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What real love between a man and a woman was all about. I would watch Papa and Grandma sitting on their sofa watching Lawrence Welk. Papa would hold Grandma’s feet in his lap and stroke them gently. He simply adored Grandma and had all of his life. He no longer had the will to live when she died and passed eight months later.

My Papa Sam, my Dad’s Dad. I didn’t know him as well, but I remember him taking me to the Prudential Building in the summer to listen to the Barbershop Quartets sing.

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I remember sitting on his lap and listening to him sing along. He had such a beautiful voice.

These 5 men helped to shape the woman I grew up to become. Each is special in their own way, and now, each is greatly missed.

Happy Father’s Day! I remember you all with love and many memories that make me smile!

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Memories

Kathleen Alynne Hayden
November 1978 – June 1985

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This bright, beautiful little girl came into my life at the stroke of 5:29 AM on November 8th of 1978. She was a happy child with apple cheeks and bright red curls and green eyes. She loved yogurt, the Smurfs, and her toy Gizmo and playing Barbie dolls with her sister. She loved animals and people and nature.
Katie was a great kid. One that you enjoyed being with just because she enjoyed being with you. The last time we spoke to each other, the last words she said to me were, “I love you so much, Mommy!” I smiled and told her, “I love you too, Katie”.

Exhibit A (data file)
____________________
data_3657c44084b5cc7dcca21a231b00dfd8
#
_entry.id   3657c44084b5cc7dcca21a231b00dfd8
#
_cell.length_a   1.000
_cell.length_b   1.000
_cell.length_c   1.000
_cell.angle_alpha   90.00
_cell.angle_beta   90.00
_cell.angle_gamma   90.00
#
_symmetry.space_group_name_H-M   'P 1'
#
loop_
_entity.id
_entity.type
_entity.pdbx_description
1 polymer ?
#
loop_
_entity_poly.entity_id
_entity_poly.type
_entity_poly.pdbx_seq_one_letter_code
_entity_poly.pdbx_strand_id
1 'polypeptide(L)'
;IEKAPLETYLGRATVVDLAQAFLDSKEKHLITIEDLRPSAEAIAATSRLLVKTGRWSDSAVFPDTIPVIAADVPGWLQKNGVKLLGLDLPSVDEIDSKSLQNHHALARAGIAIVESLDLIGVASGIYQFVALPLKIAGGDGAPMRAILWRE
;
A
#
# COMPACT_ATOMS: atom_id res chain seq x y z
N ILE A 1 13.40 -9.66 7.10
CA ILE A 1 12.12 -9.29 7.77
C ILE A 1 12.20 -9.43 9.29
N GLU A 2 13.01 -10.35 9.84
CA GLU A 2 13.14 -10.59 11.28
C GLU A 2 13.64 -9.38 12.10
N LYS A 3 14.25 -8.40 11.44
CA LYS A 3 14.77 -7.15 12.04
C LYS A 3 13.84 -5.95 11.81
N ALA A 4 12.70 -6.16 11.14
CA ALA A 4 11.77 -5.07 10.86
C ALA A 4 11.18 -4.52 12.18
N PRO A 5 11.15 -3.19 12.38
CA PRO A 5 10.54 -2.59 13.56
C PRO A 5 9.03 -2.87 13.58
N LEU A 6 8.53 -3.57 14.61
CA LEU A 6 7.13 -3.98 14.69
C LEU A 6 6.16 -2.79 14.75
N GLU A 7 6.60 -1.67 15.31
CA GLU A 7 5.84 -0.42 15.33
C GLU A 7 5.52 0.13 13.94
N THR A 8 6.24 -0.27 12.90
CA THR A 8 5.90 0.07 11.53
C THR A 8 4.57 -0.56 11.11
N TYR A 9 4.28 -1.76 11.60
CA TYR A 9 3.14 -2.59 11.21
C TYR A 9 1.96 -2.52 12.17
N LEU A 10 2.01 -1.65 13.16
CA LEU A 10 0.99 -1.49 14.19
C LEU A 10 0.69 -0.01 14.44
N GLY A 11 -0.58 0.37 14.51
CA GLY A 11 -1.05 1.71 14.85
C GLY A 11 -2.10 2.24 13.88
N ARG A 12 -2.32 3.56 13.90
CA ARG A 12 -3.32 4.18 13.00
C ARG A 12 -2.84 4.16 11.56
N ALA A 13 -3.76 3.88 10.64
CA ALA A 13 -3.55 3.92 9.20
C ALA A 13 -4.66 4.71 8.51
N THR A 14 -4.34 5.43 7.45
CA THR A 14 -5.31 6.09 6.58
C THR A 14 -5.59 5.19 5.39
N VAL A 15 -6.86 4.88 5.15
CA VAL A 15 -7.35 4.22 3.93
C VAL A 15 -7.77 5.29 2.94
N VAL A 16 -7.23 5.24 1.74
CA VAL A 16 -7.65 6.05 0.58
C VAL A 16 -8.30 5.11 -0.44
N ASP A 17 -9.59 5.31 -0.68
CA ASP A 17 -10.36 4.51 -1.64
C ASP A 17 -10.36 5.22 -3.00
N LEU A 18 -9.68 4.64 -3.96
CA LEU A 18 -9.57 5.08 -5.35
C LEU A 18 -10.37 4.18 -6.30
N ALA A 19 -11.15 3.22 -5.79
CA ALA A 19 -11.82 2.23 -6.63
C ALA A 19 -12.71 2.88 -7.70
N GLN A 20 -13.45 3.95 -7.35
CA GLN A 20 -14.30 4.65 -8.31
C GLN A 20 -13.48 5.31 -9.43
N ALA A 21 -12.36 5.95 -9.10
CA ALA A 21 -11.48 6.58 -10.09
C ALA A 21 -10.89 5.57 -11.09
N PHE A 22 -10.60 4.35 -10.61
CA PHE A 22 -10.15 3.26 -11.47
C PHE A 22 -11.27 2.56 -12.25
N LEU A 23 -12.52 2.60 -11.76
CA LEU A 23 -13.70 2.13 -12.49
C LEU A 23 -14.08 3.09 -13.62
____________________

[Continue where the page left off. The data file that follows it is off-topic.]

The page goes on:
And then she was gone.

On June 13th, 1985 an impaired (stoned) man driving a 5-ton truck blew a red stop light and ran over our car. In 11 seconds it was all over, and in 11 seconds, our lives changed forever.

It’s hard to believe that 38 years have passed. It seems like just the other day that she was with me. Some days I can still hear her voice and the memory of her touch is so clear. And other days it’s like a dream. A wonderful dream that turned into a nightmare.

So today, I honor my child.

I will always love you, Katie. I will always miss you. You will be, forever, in my heart.

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Happy 35th Anniversary to Us

Today, Jack and I celebrate 35 years of marriage. It doesn’t seem possible that it has been that long. In the grand scheme of things, 35 years is like forever in a Hollywood marriage. And at my age (64) it certainly is a large chunk of time.

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In our thirty-five years of marriage, we have had 4 White German Shepherds, Rex, Max, Fritz, and Lili. Five Wire-haired Dackels, Shubi, Greta, Arnie,  Anneliese, and Heidi, lived in four homes. One was a farm in Lyndeborough, NH; a very beautiful ranch home in Punta Gorda, FL; in a motorcoach here in Meredith, NH for 9 long months; while we built our current home, and lastly, this beautiful house, that Jack and I designed.

We had four children, between us. Three are living, and they have grown up to be really good people. We also have two of the most beautiful, and wonderful grandchildren on the face of the earth!